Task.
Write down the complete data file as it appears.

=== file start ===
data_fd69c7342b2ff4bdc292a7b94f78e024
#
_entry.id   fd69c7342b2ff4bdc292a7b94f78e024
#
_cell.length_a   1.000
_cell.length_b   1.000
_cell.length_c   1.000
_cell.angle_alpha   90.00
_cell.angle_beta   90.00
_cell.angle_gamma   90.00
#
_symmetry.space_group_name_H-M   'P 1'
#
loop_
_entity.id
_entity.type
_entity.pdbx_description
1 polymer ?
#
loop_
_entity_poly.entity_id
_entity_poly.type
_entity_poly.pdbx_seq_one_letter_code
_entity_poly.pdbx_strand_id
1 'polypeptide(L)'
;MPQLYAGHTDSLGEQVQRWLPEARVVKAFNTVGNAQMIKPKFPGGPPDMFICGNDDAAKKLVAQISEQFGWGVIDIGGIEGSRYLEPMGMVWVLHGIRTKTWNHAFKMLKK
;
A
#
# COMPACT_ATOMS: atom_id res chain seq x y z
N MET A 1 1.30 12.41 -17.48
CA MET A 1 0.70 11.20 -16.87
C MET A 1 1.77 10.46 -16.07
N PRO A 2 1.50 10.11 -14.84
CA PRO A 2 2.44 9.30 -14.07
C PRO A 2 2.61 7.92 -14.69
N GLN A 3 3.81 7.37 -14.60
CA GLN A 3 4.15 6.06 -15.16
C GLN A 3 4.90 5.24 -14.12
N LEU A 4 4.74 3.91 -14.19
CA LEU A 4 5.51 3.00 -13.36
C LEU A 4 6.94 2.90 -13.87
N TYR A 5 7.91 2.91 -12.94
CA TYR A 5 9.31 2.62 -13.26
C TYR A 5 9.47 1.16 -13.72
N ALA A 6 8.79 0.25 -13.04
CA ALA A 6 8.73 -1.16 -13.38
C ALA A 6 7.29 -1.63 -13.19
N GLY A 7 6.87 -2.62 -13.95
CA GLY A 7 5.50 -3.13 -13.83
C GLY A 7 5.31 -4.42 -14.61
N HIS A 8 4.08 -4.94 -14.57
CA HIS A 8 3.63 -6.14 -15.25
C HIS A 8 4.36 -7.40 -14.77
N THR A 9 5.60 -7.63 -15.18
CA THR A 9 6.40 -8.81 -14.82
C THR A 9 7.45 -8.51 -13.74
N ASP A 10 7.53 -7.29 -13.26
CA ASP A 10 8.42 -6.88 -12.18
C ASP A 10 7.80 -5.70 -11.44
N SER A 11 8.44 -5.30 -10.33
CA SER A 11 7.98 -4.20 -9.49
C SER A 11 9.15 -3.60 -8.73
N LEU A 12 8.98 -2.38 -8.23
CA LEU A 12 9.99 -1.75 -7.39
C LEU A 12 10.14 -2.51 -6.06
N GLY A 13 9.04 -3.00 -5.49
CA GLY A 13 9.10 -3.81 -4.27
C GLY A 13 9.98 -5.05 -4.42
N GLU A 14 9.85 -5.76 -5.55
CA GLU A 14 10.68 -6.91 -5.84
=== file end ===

data_fd69c7342b2ff4bdc292a7b94f78e024
#
_entry.id   fd69c7342b2ff4bdc292a7b94f78e024
#
_cell.length_a   1.000
_cell.length_b   1.000
_cell.length_c   1.000
_cell.angle_alpha   90.00
_cell.angle_beta   90.00
_cell.angle_gamma   90.00
#
_symmetry.space_group_name_H-M   'P 1'
#
loop_
_entity.id
_entity.type
_entity.pdbx_description
1 polymer ?
#
loop_
_entity_poly.entity_id
_entity_poly.type
_entity_poly.pdbx_seq_one_letter_code
_entity_poly.pdbx_strand_id
1 'polypeptide(L)'
;MPQLYAGHTDSLGEQVQRWLPEARVVKAFNTVGNAQMIKPKFPGGPPDMFICGNDDAAKKLVAQISEQFGWGVIDIGGIEGSRYLEPMGMVWVLHGIRTKTWNHAFKMLKK
;
A
#
# COMPACT_ATOMS: atom_id res chain seq x y z
N MET A 1 1.30 12.41 -17.48
CA MET A 1 0.70 11.20 -16.87
C MET A 1 1.77 10.46 -16.07
N PRO A 2 1.50 10.11 -14.84
CA PRO A 2 2.44 9.30 -14.07
C PRO A 2 2.61 7.92 -14.69
N GLN A 3 3.81 7.37 -14.60
CA GLN A 3 4.15 6.06 -15.16
C GLN A 3 4.90 5.24 -14.12
N LEU A 4 4.74 3.91 -14.19
CA LEU A 4 5.51 3.00 -13.36
C LEU A 4 6.94 2.90 -13.87
N TYR A 5 7.91 2.91 -12.94
CA TYR A 5 9.31 2.62 -13.26
C TYR A 5 9.47 1.16 -13.72
N ALA A 6 8.79 0.25 -13.04
CA ALA A 6 8.73 -1.16 -13.38
C ALA A 6 7.29 -1.63 -13.19
N GLY A 7 6.87 -2.62 -13.95
CA GLY A 7 5.50 -3.13 -13.83
C GLY A 7 5.31 -4.42 -14.61
N HIS A 8 4.08 -4.94 -14.57
CA HIS A 8 3.63 -6.14 -15.25
C HIS A 8 4.36 -7.40 -14.77
N THR A 9 5.60 -7.63 -15.18
CA THR A 9 6.40 -8.81 -14.82
C THR A 9 7.45 -8.51 -13.74
N ASP A 10 7.53 -7.29 -13.26
CA ASP A 10 8.42 -6.88 -12.18
C ASP A 10 7.80 -5.70 -11.44
N SER A 11 8.44 -5.30 -10.33
CA SER A 11 7.98 -4.20 -9.49
C SER A 11 9.15 -3.60 -8.73
N LEU A 12 8.98 -2.38 -8.23
CA LEU A 12 9.99 -1.75 -7.39
C LEU A 12 10.14 -2.51 -6.06
N GLY A 13 9.04 -3.00 -5.49
CA GLY A 13 9.10 -3.81 -4.27
C GLY A 13 9.98 -5.05 -4.42
N GLU A 14 9.85 -5.76 -5.55
CA GLU A 14 10.68 -6.91 -5.84